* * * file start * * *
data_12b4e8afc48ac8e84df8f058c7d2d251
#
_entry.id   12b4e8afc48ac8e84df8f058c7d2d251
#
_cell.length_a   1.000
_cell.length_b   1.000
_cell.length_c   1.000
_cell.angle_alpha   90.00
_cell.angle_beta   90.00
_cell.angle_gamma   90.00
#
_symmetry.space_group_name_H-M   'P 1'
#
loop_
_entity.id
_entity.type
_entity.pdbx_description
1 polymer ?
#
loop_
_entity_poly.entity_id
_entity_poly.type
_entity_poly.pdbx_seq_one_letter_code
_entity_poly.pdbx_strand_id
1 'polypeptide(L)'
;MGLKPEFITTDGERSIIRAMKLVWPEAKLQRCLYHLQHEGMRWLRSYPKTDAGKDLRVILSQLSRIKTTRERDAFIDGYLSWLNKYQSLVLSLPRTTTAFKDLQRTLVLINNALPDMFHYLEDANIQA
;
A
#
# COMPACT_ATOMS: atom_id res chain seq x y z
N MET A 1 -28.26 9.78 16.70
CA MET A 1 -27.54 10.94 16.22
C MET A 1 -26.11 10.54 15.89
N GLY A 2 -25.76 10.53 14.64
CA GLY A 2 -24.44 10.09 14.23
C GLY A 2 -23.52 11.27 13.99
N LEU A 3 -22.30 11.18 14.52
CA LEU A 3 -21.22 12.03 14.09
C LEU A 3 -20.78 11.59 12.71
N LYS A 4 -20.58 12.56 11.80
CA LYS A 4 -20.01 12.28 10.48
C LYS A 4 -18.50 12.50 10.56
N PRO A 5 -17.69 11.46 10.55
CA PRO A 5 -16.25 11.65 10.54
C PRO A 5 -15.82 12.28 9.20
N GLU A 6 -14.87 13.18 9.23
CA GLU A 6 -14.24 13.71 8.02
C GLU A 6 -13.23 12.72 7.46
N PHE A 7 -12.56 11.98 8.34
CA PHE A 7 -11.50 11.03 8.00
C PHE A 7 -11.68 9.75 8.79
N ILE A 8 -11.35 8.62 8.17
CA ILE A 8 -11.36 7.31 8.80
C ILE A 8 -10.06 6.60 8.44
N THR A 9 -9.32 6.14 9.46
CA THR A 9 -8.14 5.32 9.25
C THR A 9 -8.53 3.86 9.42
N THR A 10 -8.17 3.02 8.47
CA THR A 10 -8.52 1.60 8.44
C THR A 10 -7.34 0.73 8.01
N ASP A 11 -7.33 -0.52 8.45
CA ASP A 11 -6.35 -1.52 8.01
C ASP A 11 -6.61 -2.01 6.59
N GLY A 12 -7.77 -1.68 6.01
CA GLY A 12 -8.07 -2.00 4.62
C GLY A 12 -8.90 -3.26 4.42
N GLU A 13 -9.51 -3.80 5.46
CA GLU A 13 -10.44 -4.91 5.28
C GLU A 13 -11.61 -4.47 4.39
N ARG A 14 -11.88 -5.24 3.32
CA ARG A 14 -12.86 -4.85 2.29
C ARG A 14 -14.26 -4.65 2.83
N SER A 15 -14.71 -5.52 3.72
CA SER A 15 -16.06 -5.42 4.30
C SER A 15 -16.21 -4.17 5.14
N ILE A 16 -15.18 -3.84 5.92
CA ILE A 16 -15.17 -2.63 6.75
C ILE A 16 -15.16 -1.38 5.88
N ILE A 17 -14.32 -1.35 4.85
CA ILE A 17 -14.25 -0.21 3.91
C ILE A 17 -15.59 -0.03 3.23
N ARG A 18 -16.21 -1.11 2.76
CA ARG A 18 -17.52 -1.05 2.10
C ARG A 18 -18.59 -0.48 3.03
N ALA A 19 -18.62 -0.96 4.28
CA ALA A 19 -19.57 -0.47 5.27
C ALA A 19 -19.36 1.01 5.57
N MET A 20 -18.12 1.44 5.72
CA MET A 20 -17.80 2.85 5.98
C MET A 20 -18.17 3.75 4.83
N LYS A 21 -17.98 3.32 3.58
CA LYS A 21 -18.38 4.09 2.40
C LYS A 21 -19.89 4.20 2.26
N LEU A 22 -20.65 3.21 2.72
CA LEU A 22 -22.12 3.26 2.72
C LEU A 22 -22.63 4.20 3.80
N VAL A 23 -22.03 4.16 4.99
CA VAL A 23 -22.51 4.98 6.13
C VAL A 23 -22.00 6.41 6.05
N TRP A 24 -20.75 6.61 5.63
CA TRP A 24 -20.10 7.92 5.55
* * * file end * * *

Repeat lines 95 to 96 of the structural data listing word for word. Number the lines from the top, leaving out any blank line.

CA LEU A 22 -22.12 3.26 2.72
C LEU A 22 -22.63 4.20 3.80